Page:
Friday, May 6, 2016
Fossil Fuel Divestment Motion for General Synod 2016
Subject: Fossil Fuel Divestment
Moved By: Archdeacon David Selzer, Ottawa
Seconded By: Reverend Monique Stone, Ottawa
Be it resolved that this General Synod: direct the managers of the Anglican Church of Canada’s Consolidated Trust Fund to divest the Fund of holdings in fossil fuel extraction companies, as defined by fossilfreeindexes.com, and, where possible to reinvest in renewable energy industries.
Source: Memorial to General Synod passed at the 2015 Synod of the Diocese of Ottawa
Submitted By: Archdeacon David Selzer
Does this motion contain within it any financial implications? No If yes, has the General Synod Expenditures Committee considered the implications? Yes No
This resolution derives from a Memorial to General Synod from the Synod meeting the Diocese of Ottawa, on October 31st 2015. The Memorial, which was supported by over 95% of Ottawa delegates, was passed alongside a motion that commits the Diocese of Ottawa to fossil fuel divestment.
Similar motions have been passed by the Dioceses of Montreal, Huron, Québec, and Toronto, as well as several of our ecumenical brothers and sisters, including the United Church of Canada.
Below is the rationale for the Memorial and for this resolution.
“The climate change crisis is the most urgent moral issue of our day.” This is the conclusion of an international group of Anglican bishops, including two Canadian bishops, National Indigenous Bishop Mark MacDonald and Bishop of Edmonton Jane Alexander, who met in February 2015 in Johannesburg to discuss the Church’s response to climate change. In the ir report, The World is Our Host, the bishops urge Anglicans to act. One action they recommend is supporting “environmental sustainability and justice by divesting from industries involved primarily in the extraction or distribution of fossil fuels.”
Why do the bishops say that climate change is the most urgent moral issue of our time? Because it is immoral to allow the widespread environmental and social destruction that climate change entails, given that we know how to avoid it. If we continue burnin g fossil fuels (oil, coal, and natural gas), the extreme hurricanes, floods, and droughts we have seen over the past few years will pale in comparison to those to come. Within the next few decades more than half of the world’s people will be living in areas of severe food and water shortages due to intense, persistent drought, leading to millions of climate change refugees.
If we let this happen, there is no going back. But we can still stop it before it becomes catastrophic. This will require a very rapid shift, completely away from the fossil fuel-based economy, to an economy based on renewable energy. At the Paris climate summit in December 2015, the nations of the world, including Canada, agreed that to avoid climate catastrophe we need to limit the average global temperature increase to less than 2°C above the pre-industrial average. To accomplish this, 80% of known fossil fuel deposits must be left in the ground, never to be extracted and burned.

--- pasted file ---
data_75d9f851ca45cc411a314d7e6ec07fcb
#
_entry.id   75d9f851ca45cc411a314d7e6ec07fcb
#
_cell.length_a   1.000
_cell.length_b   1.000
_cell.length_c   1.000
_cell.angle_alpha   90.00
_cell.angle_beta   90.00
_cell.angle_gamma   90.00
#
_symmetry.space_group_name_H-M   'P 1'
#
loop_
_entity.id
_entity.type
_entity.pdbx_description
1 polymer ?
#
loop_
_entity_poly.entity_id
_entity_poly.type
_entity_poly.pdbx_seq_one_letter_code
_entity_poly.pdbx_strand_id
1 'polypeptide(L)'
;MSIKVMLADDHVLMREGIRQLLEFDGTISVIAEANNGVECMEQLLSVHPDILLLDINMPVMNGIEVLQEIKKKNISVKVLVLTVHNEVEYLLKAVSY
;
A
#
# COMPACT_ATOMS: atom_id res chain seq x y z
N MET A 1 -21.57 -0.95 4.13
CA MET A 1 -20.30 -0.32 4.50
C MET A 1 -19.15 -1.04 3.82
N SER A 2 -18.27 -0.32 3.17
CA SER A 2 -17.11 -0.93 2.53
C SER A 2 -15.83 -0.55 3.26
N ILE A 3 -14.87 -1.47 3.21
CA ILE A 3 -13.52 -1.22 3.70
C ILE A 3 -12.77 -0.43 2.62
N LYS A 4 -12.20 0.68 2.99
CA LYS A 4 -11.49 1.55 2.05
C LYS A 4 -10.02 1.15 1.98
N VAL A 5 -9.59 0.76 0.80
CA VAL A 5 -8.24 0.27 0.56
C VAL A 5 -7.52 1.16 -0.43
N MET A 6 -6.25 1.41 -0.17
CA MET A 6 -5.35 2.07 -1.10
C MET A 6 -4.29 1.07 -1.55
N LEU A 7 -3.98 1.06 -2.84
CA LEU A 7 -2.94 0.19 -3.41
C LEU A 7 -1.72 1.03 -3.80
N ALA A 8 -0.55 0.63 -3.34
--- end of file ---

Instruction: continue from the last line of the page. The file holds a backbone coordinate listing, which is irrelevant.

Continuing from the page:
Publicized divestment is a symbolic gesture intended to press governments to implement policy change. For example, the anti-apartheid divestment movement was instrumental in convincing the South African government to end apartheid, even though it did not directly affect the South African companies that were its target. Similarly, the objective of fossil fuel divestment is to send the message to governments that they must quickly implement policies to move the economy off fossil fuels and onto renewable energy, in time to avoid climate calamity. Fossil fuel divestment focuses on the fossil fuel extraction industry because this industry is at the base of the fossil fuel economy. Governments that support continuation of the fossil fuel-based economy implicitly deny the reality of climate change, and condemn people around the world to an impossible future.
In our baptismal covenant we promise to “safeguard the integrity of God's creation.” Climate change is destroying the integrity of God’s creation, and if we have investments in the fossil fuel extraction industry, we are complicit in this destruction. Therefore, we request that the Anglican Church of Canada divest from major fossil fuel extraction companies.
Catholic Orders Heed Pope Francis and Divest from Fossil Fuels
Divesting from Fossil Fuels: Open Letter from Faith Leaders
Jesus Calls Us to Take a Stand Against Fossil Fuels
Fossil Fuel Divestment Presentation Delivered at the Synod of the Anglican Diocese of Montreal
Anglican Diocese of Quebec Fully Divested from Fossil Fuels
350.org Coverage of the Divestment Motion in the Anglican Diocese of Montreal
Montreal Anglicans Vote to Divest from Fossil Fuels
Anglican Diocese of Ottawa Votes to Divest from Fossil Fuels
The Anglican Diocese of Montreal Votes to Divest from Fossil Fuels
Facts Sheet: Five FAQ about the Motion to Divest from Fossil Fuels in the Anglican Diocese of Montreal
Report on Faith Based Divestment from Fossil Fuels
Why I Support the Divestment from Fossil Fuels Motion in the Anglican Diocese of Montreal
Climate Change and Faith: Why We Are Asking the Diocese to Divest from Fossil Fuel
United Church of Canada Votes to Divest from Fossil Fuels
A Role Call of Faith Groups Divesting from Fossil Fuels
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Why Faith Communities Must Divest from Fossil Fuels
The Religious Imperative for Fossil Fuel Divestment and Reinvestment in a Clean Energy Future
Church of England Adopts New Climate Change and Ethical Investment Policy that Includes Divestment
Episcopal Church Votes to Divest from Fossil Fuels as a Moral Issue
WCC at International Divestment Conference in Paris
Divestment and Reinvestment Resource: Fossil Free Faith